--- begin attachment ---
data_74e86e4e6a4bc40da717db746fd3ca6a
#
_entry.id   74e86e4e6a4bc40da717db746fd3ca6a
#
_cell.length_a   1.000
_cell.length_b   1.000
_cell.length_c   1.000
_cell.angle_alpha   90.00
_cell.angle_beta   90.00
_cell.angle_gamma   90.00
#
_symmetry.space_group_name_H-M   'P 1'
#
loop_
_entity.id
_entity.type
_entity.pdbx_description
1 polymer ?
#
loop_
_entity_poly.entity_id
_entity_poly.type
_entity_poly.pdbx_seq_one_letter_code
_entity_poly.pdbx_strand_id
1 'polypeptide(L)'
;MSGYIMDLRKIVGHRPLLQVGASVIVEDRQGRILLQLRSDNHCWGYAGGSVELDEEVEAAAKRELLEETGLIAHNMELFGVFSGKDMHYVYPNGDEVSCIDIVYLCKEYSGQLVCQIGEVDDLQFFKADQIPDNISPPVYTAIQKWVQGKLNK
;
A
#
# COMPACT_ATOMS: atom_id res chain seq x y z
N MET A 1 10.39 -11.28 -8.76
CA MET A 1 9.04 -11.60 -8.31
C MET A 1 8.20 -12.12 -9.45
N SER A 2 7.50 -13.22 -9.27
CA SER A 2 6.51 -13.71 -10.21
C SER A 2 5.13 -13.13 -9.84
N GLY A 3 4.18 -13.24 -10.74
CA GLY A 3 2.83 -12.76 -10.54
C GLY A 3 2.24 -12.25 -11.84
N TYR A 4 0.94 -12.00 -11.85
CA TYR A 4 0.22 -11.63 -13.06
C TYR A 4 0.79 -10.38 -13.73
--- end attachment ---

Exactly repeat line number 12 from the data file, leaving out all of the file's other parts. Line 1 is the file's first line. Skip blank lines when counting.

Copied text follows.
_symmetry.space_group_name_H-M   'P 1'